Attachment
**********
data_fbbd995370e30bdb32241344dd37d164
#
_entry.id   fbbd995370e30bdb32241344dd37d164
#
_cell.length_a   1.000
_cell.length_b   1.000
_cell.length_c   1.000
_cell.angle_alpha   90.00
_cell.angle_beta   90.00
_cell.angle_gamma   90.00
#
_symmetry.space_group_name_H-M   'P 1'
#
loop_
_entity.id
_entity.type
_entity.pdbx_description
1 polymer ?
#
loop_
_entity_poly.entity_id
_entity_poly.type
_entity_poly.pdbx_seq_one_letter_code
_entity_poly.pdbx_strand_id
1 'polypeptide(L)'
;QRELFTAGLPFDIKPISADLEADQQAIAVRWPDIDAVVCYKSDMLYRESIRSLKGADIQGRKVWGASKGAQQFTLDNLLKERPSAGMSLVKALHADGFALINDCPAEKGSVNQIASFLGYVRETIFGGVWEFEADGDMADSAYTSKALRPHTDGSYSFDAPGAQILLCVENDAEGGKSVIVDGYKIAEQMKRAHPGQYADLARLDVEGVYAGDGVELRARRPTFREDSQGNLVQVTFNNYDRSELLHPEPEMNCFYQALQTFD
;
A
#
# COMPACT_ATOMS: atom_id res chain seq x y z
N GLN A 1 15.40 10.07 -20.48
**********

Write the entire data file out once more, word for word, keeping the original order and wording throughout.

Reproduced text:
data_fbbd995370e30bdb32241344dd37d164
#
_entry.id   fbbd995370e30bdb32241344dd37d164
#
_cell.length_a   1.000
_cell.length_b   1.000
_cell.length_c   1.000
_cell.angle_alpha   90.00
_cell.angle_beta   90.00
_cell.angle_gamma   90.00
#
_symmetry.space_group_name_H-M   'P 1'
#
loop_
_entity.id
_entity.type
_entity.pdbx_description
1 polymer ?
#
loop_
_entity_poly.entity_id
_entity_poly.type
_entity_poly.pdbx_seq_one_letter_code
_entity_poly.pdbx_strand_id
1 'polypeptide(L)'
;QRELFTAGLPFDIKPISADLEADQQAIAVRWPDIDAVVCYKSDMLYRESIRSLKGADIQGRKVWGASKGAQQFTLDNLLKERPSAGMSLVKALHADGFALINDCPAEKGSVNQIASFLGYVRETIFGGVWEFEADGDMADSAYTSKALRPHTDGSYSFDAPGAQILLCVENDAEGGKSVIVDGYKIAEQMKRAHPGQYADLARLDVEGVYAGDGVELRARRPTFREDSQGNLVQVTFNNYDRSELLHPEPEMNCFYQALQTFD
;
A
#
# COMPACT_ATOMS: atom_id res chain seq x y z
N GLN A 1 15.40 10.07 -20.48